Social Information Processing Factors and Economic Stress in Disadvantaged Rural Fathers: Informing Child Maltreatment Prevention with an Understudied Parent Population

Restricted (Penn State Only)
Author:
Miller, Elizabeth Ann
Graduate Program:
Psychology
Degree:
Doctor of Philosophy
Document Type:
Dissertation
Date of Defense:
June 30, 2017
Committee Members:
  • Sandra T Azar, Dissertation Advisor
  • Sandra T Azar, Committee Chair
  • Martha Ellen Wadsworth, Committee Member
  • Gregory M Fosco, Committee Member
  • David R Johnson, Outside Member
Keywords:
  • fathers
  • child maltreatment
  • unintentional injuries
  • parenting
  • social cognition
  • executive functioning
Abstract:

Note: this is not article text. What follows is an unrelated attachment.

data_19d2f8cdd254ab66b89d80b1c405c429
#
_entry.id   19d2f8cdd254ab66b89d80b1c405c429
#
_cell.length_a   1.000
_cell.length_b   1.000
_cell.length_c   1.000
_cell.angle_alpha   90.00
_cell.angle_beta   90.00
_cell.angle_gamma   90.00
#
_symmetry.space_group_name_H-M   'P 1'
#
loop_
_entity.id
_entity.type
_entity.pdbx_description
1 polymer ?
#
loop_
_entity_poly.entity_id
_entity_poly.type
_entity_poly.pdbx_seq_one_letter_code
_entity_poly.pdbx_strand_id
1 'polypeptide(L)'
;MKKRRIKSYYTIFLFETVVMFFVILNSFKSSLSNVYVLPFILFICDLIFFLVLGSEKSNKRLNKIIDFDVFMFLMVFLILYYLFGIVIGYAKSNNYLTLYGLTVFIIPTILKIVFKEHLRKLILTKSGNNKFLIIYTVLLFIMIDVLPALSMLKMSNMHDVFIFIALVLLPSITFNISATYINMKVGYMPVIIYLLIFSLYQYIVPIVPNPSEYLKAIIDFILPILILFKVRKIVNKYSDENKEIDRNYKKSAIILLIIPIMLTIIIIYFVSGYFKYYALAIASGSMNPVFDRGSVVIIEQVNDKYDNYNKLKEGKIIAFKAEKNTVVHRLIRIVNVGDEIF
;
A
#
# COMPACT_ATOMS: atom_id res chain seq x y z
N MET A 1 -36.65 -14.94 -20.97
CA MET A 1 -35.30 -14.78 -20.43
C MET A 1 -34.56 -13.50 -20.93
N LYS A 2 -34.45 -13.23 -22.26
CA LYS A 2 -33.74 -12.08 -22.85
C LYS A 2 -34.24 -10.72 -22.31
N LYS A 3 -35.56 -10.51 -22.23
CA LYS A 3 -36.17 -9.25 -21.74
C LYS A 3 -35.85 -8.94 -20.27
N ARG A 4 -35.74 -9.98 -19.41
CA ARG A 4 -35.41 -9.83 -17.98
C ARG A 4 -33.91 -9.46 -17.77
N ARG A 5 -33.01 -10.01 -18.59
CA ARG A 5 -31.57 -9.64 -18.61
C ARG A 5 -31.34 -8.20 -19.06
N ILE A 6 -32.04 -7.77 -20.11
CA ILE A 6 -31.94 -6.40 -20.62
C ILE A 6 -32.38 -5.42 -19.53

Child maltreatment is a critical concern in rural communities, where children are nearly twice as likely as their urban peers to experience maltreatment. Fathers perpetrate a substantial proportion of maltreatment cases and are overrepresented as perpetrators of severe physical abuse and fatalities. Despite this heightened risk, little research has examined parenting risk among fathers in rural areas. The current study examined the contributions of social information processing (SIP) factors, economic stress, and work stress to multiple indicators of parenting risk in a sample of 61 disadvantaged rural fathers of 2-6 year-old children. Findings highlight the importance of fathers’ cognition and economic stress in children’s risk for neglect and unintentional injuries. Results for the SIP model of parenting risk provide some support for the extension of this model to fathers. Unrealistic expectations for children and poorer executive functioning (EF) were associated with more maladaptive injury prevention beliefs, which were associated with children’s medically attended injuries. Fathers with self-reported histories of Child Protective Services (CPS) involvement exhibited significantly poorer EF and problem-solving than comparison fathers, but did not differ in expectations or attributions for children’s behavior. With regard to economic stress, fewer economic resources were associated with greater child abuse potential, more inconsistent parenting, and poorer quality home environments, while less economic security was associated with greater child abuse potential. CPS-involved fathers had less economic resources than comparisons, but did not differ in economic security. Greater work demands were significantly associated with greater child abuse potential and more positive punitive discipline beliefs, although effects were small. Exploratory analyses found evidence for independent additive effects of SIP and economic stress and no evidence of indirect or interaction effects. Implications for preventing child maltreatment are discussed.